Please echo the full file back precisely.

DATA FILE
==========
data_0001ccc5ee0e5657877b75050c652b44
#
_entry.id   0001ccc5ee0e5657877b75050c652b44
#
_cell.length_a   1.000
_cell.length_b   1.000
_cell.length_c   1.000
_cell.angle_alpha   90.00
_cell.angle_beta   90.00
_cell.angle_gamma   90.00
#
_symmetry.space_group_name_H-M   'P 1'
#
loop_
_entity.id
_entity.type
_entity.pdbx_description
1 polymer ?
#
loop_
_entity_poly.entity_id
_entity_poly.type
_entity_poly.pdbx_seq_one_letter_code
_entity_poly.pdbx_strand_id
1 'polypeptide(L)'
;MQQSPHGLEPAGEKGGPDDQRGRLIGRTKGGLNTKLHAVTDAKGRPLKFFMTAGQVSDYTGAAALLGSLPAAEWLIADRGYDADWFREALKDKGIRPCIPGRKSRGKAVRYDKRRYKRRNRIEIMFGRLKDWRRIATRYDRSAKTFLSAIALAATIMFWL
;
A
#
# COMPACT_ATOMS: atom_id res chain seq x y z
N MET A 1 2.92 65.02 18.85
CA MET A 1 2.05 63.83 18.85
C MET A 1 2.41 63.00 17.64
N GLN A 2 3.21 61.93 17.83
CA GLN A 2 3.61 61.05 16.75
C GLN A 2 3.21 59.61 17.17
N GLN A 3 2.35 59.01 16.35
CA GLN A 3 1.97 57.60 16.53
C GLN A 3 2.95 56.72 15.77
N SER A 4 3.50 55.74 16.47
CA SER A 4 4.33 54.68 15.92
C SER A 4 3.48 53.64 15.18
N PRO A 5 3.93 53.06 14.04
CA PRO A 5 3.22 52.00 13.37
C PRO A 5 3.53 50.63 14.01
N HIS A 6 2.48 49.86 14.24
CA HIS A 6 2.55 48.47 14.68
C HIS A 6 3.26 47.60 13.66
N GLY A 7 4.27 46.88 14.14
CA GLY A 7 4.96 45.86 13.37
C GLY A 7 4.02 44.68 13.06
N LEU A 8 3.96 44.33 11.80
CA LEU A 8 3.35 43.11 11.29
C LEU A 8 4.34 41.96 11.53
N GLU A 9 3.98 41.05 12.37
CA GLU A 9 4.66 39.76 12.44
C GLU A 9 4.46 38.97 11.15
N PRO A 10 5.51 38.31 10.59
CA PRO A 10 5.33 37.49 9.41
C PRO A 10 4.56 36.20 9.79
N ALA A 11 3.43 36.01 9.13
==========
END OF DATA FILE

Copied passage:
data_0001ccc5ee0e5657877b75050c652b44
#
_entry.id   0001ccc5ee0e5657877b75050c652b44
#
_cell.length_a   1.000
_cell.length_b   1.000
_cell.length_c   1.000
_cell.angle_alpha   90.00
_cell.angle_beta   90.00
_cell.angle_gamma   90.00
#
_symmetry.space_group_name_H-M   'P 1'
#
loop_
_entity.id
_entity.type
_entity.pdbx_description
1 polymer ?
#
loop_
_entity_poly.entity_id
_entity_poly.type
_entity_poly.pdbx_seq_one_letter_code
_entity_poly.pdbx_strand_id
1 'polypeptide(L)'
;MQQSPHGLEPAGEKGGPDDQRGRLIGRTKGGLNTKLHAVTDAKGRPLKFFMTAGQVSDYTGAAALLGSLPAAEWLIADRGYDADWFREALKDKGIRPCIPGRKSRGKAVRYDKRRYKRRNRIEIMFGRLKDWRRIATRYDRSAKTFLSAIALAATIMFWL
;
A
#
# COMPACT_ATOMS: atom_id res chain seq x y z
N MET A 1 2.92 65.02 18.85
CA MET A 1 2.05 63.83 18.85
C MET A 1 2.41 63.00 17.64
N GLN A 2 3.21 61.93 17.83
CA GLN A 2 3.61 61.05 16.75
C GLN A 2 3.21 59.61 17.17
N GLN A 3 2.35 59.01 16.35
CA GLN A 3 1.97 57.60 16.53
C GLN A 3 2.95 56.72 15.77
N SER A 4 3.50 55.74 16.47
CA SER A 4 4.33 54.68 15.92
C SER A 4 3.48 53.64 15.18
N PRO A 5 3.93 53.06 14.04
CA PRO A 5 3.22 52.00 13.37
C PRO A 5 3.53 50.63 14.01
N HIS A 6 2.48 49.86 14.24
CA HIS A 6 2.55 48.47 14.68
C HIS A 6 3.26 47.60 13.66
N GLY A 7 4.27 46.88 14.14
CA GLY A 7 4.96 45.86 13.37
C GLY A 7 4.02 44.68 13.06
N LEU A 8 3.96 44.33 11.80
CA LEU A 8 3.35 43.11 11.29
C LEU A 8 4.34 41.96 11.53
N GLU A 9 3.98 41.05 12.37
CA GLU A 9 4.66 39.76 12.44
C GLU A 9 4.46 38.97 11.15
N PRO A 10 5.51 38.31 10.59
CA PRO A 10 5.33 37.49 9.41
C PRO A 10 4.56 36.20 9.79
N ALA A 11 3.43 36.01 9.13